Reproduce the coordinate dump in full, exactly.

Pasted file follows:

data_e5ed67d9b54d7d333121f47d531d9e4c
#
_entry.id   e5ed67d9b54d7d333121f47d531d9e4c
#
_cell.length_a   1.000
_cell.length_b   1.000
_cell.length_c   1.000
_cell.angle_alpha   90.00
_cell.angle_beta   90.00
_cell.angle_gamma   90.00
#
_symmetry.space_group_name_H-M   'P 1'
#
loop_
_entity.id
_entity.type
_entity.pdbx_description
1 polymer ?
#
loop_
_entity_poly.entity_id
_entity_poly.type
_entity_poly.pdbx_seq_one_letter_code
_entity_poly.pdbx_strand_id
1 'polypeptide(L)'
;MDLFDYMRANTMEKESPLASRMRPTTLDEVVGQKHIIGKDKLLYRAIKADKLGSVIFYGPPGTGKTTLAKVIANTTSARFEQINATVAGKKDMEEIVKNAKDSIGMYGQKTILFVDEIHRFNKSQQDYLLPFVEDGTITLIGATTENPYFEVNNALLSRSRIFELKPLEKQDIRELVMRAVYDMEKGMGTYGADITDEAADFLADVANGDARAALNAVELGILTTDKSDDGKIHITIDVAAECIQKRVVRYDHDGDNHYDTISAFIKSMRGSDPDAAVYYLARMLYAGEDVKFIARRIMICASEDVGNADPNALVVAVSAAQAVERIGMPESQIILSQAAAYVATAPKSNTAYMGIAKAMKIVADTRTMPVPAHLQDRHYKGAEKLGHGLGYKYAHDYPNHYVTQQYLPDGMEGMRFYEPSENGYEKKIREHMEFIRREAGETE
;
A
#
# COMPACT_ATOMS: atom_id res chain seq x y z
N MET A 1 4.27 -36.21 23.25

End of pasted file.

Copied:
data_e5ed67d9b54d7d333121f47d531d9e4c
#
_entry.id   e5ed67d9b54d7d333121f47d531d9e4c
#
_cell.length_a   1.000
_cell.length_b   1.000
_cell.length_c   1.000
_cell.angle_alpha   90.00
_cell.angle_beta   90.00
_cell.angle_gamma   90.00
#
_symmetry.space_group_name_H-M   'P 1'
#
loop_
_entity.id
_entity.type
_entity.pdbx_description
1 polymer ?
#
loop_
_entity_poly.entity_id
_entity_poly.type
_entity_poly.pdbx_seq_one_letter_code
_entity_poly.pdbx_strand_id
1 'polypeptide(L)'
;MDLFDYMRANTMEKESPLASRMRPTTLDEVVGQKHIIGKDKLLYRAIKADKLGSVIFYGPPGTGKTTLAKVIANTTSARFEQINATVAGKKDMEEIVKNAKDSIGMYGQKTILFVDEIHRFNKSQQDYLLPFVEDGTITLIGATTENPYFEVNNALLSRSRIFELKPLEKQDIRELVMRAVYDMEKGMGTYGADITDEAADFLADVANGDARAALNAVELGILTTDKSDDGKIHITIDVAAECIQKRVVRYDHDGDNHYDTISAFIKSMRGSDPDAAVYYLARMLYAGEDVKFIARRIMICASEDVGNADPNALVVAVSAAQAVERIGMPESQIILSQAAAYVATAPKSNTAYMGIAKAMKIVADTRTMPVPAHLQDRHYKGAEKLGHGLGYKYAHDYPNHYVTQQYLPDGMEGMRFYEPSENGYEKKIREHMEFIRREAGETE
;
A
#
# COMPACT_ATOMS: atom_id res chain seq x y z
N MET A 1 4.27 -36.21 23.25